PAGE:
“I’m not using crack anymore. I’ve tried crystal meth, the high is kind of the same. But I don’t want to give up one addiction to move into another. That seems kind of useless,” she tells me.

“So I keep busy. It helps me to feel better about making a contribution. People give me tips, and they thank me for picking up the litter. They feel better because the street is a little cleaner, and they’ve helped me. I feel better because they appreciate it, and I make a little money. It’s a win-win situation,” says Tara.


We’ve moved down the street, and Tara spots some litter at the base of a tree. She uses her pickup stick to get it, and notices there is dog poop on the ground as well. She goes to her cart, and removes a pink plastic container. Inside that she has a plastic bag, which she opens and looks inside. She pulls out a pair of black disposable gloves. She looks around and spots a used baggie a few feet away. She grabs the baggy, picks up the dog poop, and puts it in the baggy. She carefully removes her disposable gloves and places them in the baggy. She seals the closure on the baggy. I tell her that I think it’s brave and admirable to be so willing to clean up whatever she finds.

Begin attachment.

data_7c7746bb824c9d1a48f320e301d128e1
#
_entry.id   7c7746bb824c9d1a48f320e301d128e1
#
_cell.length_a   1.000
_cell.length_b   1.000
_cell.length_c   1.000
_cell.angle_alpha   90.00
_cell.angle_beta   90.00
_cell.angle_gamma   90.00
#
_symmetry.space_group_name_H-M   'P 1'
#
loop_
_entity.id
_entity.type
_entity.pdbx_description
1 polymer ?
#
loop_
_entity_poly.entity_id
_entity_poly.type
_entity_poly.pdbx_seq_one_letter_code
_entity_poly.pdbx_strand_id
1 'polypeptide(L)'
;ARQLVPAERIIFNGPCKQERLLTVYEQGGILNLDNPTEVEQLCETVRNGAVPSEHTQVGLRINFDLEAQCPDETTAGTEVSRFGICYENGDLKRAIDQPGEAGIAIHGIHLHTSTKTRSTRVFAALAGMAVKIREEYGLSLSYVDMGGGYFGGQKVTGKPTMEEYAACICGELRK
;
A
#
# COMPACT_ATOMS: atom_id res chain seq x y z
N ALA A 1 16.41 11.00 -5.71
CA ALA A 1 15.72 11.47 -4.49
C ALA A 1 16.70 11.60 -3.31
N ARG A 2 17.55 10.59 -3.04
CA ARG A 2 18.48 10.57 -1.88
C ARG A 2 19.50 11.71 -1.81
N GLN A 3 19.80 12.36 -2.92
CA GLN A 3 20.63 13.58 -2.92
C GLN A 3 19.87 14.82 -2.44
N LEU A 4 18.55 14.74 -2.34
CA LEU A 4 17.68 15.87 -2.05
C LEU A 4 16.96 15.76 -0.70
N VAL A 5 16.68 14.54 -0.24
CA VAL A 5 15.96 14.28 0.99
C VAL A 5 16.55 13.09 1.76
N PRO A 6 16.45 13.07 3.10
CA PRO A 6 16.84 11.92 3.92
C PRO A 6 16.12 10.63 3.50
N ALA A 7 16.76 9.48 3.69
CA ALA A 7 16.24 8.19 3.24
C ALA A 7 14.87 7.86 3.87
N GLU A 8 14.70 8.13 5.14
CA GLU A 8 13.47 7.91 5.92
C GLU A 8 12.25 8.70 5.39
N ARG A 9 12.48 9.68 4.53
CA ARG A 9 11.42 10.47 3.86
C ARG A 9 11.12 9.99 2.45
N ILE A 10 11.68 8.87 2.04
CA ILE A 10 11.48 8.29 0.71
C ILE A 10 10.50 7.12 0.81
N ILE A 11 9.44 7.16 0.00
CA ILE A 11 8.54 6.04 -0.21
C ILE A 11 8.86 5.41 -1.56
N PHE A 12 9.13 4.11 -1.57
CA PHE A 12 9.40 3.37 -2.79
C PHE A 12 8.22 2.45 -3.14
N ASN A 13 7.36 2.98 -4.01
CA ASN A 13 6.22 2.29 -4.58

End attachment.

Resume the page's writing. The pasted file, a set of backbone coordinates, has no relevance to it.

“Well, after some of the crack houses I’ve been in, I think it makes this easier. I honestly don’t think I could have done any of this before I started using. I’ve even picked up a dead pigeon,” she said. Tara walks over to a city garbage can and puts the sealed baggy inside.


I ask about her living arrangements.

"We’re not homeless,” she tells me. “We live in an SRO (Single Room Occupancy) hotel. They let us both stay in the one room. They also know that we spend a lot of our days out cleaning the streets and doing what we can to make a contribution,” she says. I ask Tara what time she started cleaning the streets today.

“I got out here at around nine this morning,” she says. It is 8:30pm.

“It’s Sunday so I’ll probably do this until midnight. On Friday and Saturday, the bars are open until four, so we work later on those nights.”


The sign on Tara’s back is about two feet long and says ‘Hello Vancouver. My name is Tara and I want to EARN $pare ¢hange by making our City a lot CLEANER & SAFER!!’ #notastranger

*Fact Check - True Bromance podcast (some swearing included)